Introducing the Bigger Picture Six-Coin Set From the Royal Canadian Mint
Starting in 2015, the Royal Canadian Mint produced and sold a “Big Coin” set. It featured all the designs found on the six denominations of Canadian coinage, but the diameter had been increased to 65 millimetres. The silver coins each weighed five ounces. This allowed collectors to get a better look at the designs that grace the reverse of Canadian coins. Further sets followed each year through 2019.
The Big Coin set proved to be remarkably popular, and in 2022, the Royal Canadian Mint is following up its previous success with the Bigger Picture six-coin set. Like its predecessor, the bigger picture features six silver coins, each with a diameter of 65 mm and a weight of five ounces. Each features the image on the back of that denomination of Canadian coins, but instead of blowing the image up, the image is set against another picture that provides additional context to the more familiar image.
The Beaver on the Back of the Five-Cent Piece
The beaver has a vital role to play in the Canadian ecosystem. By building dams across rivers and streams, it creates wetlands that become habitats for other wildlife. The beaver is also a significant part of Canadian history, with the fur trade having been such an important part of the economy even prior to Confederation. Since 1937, a single beaver has appeared on the back of the Canadian nickel.
However, beavers aren’t really solitary creatures at all. They live together in groups of about ten in semiaquatic lodges that could only be built with the cooperation of multiple family members. Designed by Pierre Leduc, the extended background image on the coin shows two members of a beaver family working on one of their constructions together.
The Bluenose on the Back of the Dime
The Bluenose schooner gained fame when it garnered the International Fisherman’s Trophy in 1921. It was its first racing season and it remained undefeated for the rest of the season. The Bluenose had so captured the public imagination that in 1936, 15 years after its triumphant racing debut, it was suggested as a design for a new series of Canadian circulation coins.
Nevertheless, before the Bluenose became a racing champion, it was a humble fishing vessel on which real work was done. The extended background image depicts a North Atlantic fisherman of the type that may have been employed on the Bluenose. The design was created by Yves Bérubé.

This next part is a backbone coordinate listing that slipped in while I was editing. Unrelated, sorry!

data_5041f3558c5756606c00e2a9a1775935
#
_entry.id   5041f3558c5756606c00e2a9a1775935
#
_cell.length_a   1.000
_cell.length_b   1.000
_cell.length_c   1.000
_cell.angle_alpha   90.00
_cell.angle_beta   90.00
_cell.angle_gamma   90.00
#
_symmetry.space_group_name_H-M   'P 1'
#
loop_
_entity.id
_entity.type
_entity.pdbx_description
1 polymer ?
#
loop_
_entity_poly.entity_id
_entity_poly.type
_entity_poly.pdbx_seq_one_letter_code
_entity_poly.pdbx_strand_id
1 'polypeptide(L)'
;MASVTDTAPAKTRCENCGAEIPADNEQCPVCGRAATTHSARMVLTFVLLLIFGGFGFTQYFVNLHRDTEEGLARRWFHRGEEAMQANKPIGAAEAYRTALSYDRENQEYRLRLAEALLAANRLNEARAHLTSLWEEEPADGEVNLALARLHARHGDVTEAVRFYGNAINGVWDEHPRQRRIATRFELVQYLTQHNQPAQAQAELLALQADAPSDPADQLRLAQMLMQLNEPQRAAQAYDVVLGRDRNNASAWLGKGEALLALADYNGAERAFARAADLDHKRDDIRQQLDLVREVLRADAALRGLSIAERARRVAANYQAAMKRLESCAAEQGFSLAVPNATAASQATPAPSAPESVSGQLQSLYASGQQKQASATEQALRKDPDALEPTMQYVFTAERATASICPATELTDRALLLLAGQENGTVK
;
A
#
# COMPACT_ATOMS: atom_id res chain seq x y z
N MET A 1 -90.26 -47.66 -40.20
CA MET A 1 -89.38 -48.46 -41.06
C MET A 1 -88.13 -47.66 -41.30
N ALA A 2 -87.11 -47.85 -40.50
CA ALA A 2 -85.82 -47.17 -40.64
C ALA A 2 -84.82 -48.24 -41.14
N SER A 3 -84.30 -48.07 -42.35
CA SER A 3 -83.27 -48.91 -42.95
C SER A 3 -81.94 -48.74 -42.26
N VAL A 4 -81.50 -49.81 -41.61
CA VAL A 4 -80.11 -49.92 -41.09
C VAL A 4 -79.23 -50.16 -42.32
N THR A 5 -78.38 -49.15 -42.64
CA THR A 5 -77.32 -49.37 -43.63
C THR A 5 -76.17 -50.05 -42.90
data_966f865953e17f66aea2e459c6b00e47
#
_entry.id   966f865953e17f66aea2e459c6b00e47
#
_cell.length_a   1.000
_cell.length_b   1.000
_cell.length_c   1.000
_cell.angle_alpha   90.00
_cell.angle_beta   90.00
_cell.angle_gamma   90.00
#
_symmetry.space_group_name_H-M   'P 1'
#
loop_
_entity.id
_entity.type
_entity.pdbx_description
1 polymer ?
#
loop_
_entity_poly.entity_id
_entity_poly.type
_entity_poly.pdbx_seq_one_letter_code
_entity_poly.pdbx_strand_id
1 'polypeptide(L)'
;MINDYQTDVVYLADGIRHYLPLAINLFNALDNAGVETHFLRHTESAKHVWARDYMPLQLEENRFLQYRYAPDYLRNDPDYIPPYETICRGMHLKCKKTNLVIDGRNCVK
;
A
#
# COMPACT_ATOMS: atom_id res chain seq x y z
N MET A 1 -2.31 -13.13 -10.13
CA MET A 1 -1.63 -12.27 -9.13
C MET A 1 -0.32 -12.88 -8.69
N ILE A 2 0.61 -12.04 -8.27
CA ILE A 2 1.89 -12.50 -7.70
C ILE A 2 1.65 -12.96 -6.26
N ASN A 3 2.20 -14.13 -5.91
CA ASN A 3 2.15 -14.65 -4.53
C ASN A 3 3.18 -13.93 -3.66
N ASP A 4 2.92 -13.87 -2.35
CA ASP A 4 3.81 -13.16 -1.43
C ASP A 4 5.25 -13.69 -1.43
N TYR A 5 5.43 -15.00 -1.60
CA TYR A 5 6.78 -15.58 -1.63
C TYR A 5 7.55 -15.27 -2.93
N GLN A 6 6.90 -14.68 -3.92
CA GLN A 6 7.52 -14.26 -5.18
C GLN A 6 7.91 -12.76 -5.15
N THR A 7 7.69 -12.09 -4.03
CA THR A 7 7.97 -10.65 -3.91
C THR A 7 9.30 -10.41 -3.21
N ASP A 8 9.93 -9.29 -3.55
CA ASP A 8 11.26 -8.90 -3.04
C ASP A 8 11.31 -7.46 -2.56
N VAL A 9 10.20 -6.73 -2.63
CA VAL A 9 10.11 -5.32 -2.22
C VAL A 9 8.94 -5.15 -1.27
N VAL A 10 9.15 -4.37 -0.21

The Caribou on the Back of the Quarter
Known as reindeer when domesticated, caribou are found throughout Canada. There are four different species of caribou, each with its own habits and habitat. At least one species of caribou is a keystone species, meaning that the survival of the entire ecosystem is dependent upon it. Traditionally, caribou are of great cultural significance to Indigenous Canadian peoples.
Wide hooves and hollow hair for buoyancy make caribou excellent swimmers. The extended background image shows a herd swimming.
The Canadian Coat of Arms on the 50-Cent Piece
Fifty-cent coins are rarely seen in Canada because they are no longer sold to banks. When you do see one, you notice it has a stylized version of the Canadian coat of arms on the back. The Bigger Picture version features the coats of arms of each of the 10 provinces and three territories surrounding the national coat of arms in the centre.
The Loon on the Back of the One-Dollar Coin
The haunting cry of the loon is a common sound in Canadian wetlands. Loons nest alongside large ponds and freshwater lakes. Mating pairs typically lay a clutch of two eggs, and males and females share responsibility for incubating them and feeding them for approximately six weeks after they hatch. The extended background image of this coin shows a loon with its chicks.
The Polar Bear on the Back of the Two-Dollar Coin
The polar bear is an iconic predator of Canada’s arctic regions. The extended background image depicts a polar bear getting ready to catch a seal that has come out of the water to breathe. In the background, a pair of sun dogs is apparent. Polar bears are threatened by a loss of polar ice due to climate change, and the design shows the polar bear’s ice floe to be relatively small.
The first three coins in the set have been released in June 2022, with the others in the set to follow later this year. Shop for all six Bigger Picture coins at Colonial Acres.